The Department of History of Art and Architecture (HAA) offers a program of instruction that prepares students for teaching the history and theory of art at the college level, for museum work, and for independent research and writing. Students admitted to graduate study in the department are expected to be candidates for the PhD degree.

The department offers strong programs in the main aspects of the history of Western art, in Islamic and Asian art, and in architectural history as well. Approximately 20 scholars constitute the regular teaching staff.

While the department has long been a center for advanced research, its faculty also conducts undergraduate instruction for both concentrators in history of art and architecture and students of the College in general. History of Art and Architecture doctoral candidates are often invited to participate in these programs as teaching fellows and tutors, and thereby gain valuable pedagogical experience as well as financial aid. The Harvard University Art Museums also offer students the opportunity to serve as curatorial assistants.

The many colleges, museums, and commercial galleries in the greater Boston area provide a stimulating environment for study and research. Students may enroll for credit in graduate courses in the history of art and architecture offered by the Massachusetts Institute of Technology. In addition, the department regularly invites authorities from other universities and museums to offer instruction in Cambridge, and the M. Victor Leventritt Lecture in the History and Theory of Art each year brings outstanding authorities to the campus for lectures and meetings with students and faculty.

Collections of Western, Asian, and ethnographic art housed in the Harvard museums enrich the student’s training by providing fine original works of art for study. The Straus Center for Conservation and Technical Study offers instruction in the history of techniques and materials. Harvard’s library holdings include more than 200,000 books on art and archaeology, more than 800,000 photographs and slides, and an extensive collection of rare books and manuscripts. Finally, students of history of art and architecture are encouraged to take full advantage of the University’s course offerings in the humanities and social sciences and the rich intellectual and cultural life of the campus at large.

Harvard University’s program of financial assistance to graduate students is among the most generous in the country. The program is administered directly by the Graduate School of Arts and Sciences in consultation with the department. The Graduate School strives to insure that all students have sufficient resources from the University or elsewhere to support them for the entire period of work toward their degrees—and not merely at the beginning.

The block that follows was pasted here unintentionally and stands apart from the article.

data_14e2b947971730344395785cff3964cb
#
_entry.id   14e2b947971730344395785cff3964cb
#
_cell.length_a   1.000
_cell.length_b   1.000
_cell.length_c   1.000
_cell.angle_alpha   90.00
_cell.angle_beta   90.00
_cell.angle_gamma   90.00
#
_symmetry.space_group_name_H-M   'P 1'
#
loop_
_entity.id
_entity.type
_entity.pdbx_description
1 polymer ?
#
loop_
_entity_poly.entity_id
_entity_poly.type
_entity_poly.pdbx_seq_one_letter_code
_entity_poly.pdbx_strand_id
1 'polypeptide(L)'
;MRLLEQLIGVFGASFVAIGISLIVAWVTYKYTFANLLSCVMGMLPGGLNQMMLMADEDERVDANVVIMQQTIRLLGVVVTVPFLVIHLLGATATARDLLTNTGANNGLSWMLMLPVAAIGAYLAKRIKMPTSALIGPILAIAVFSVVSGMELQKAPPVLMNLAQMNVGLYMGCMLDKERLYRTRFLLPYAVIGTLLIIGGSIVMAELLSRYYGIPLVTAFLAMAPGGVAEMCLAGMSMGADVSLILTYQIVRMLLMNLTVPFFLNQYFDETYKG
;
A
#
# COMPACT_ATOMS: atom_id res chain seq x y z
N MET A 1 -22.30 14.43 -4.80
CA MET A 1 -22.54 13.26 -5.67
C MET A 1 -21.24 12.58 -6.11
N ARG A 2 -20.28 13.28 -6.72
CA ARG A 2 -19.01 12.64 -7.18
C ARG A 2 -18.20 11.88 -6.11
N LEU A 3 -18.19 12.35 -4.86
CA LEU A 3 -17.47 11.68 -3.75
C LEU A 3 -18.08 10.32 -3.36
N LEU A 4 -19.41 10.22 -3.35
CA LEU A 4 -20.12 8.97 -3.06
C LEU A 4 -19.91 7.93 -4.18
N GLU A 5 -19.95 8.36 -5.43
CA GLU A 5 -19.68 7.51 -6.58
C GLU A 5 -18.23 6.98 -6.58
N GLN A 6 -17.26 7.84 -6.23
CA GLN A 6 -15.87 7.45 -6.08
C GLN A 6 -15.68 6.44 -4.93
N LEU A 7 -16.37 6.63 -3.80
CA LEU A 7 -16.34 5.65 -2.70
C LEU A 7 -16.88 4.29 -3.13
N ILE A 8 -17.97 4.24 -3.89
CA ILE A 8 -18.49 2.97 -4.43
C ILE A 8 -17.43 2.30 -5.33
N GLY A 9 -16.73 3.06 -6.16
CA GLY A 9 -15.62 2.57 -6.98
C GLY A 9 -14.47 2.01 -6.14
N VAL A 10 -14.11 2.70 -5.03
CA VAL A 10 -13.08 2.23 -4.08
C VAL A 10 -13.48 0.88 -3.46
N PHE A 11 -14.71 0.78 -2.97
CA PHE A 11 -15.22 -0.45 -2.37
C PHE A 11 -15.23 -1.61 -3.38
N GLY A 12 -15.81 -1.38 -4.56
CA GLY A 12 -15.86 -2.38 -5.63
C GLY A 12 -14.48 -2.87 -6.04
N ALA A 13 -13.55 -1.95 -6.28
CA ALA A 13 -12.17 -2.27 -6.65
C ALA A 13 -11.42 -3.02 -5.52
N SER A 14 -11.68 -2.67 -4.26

Teaching fellowships are available to students who conduct section meetings in introductory courses or instruct small groups of undergraduates in the department’s tutorial program. Teaching fellowships are not awarded to students in their first or second year of residence.

Scholarship funds for residence in Cambridge or for foreign travel are available from endowments restricted to the department’s use. Harvard graduate students in the history of art and architecture also receive aid from outside sources such as Fulbright programs, Merit Scholarships, the American Academy in Rome, the Japan Foundation, and fellowships administered by the National Gallery in Washington. As the costs of graduate training and foreign study continue to rise and University resources come under increasing pressure, students are urged to exert individual initiative in seeking funding from sources outside of the University.

Doctor of Philosophy (PhD)

Prerequisites for Admission

The department seeks students who have strong motivation for the study of the visual arts and the ability to develop as professional scholars. A college major in art history is a desirable but not necessary prerequisite to admission to graduate study here. The department welcomes students who have received sound training in other branches of the humanities or other disciplines, or who have engaged in practical work in museums and galleries.

Master of Arts (AM)

The department does not admit candidates for a terminal AM degree. PhD candidates may, however, apply for a master’s degree after having completed, with satisfactory grades, eight half-courses. The degree may also be offered to students unable to complete the doctorate.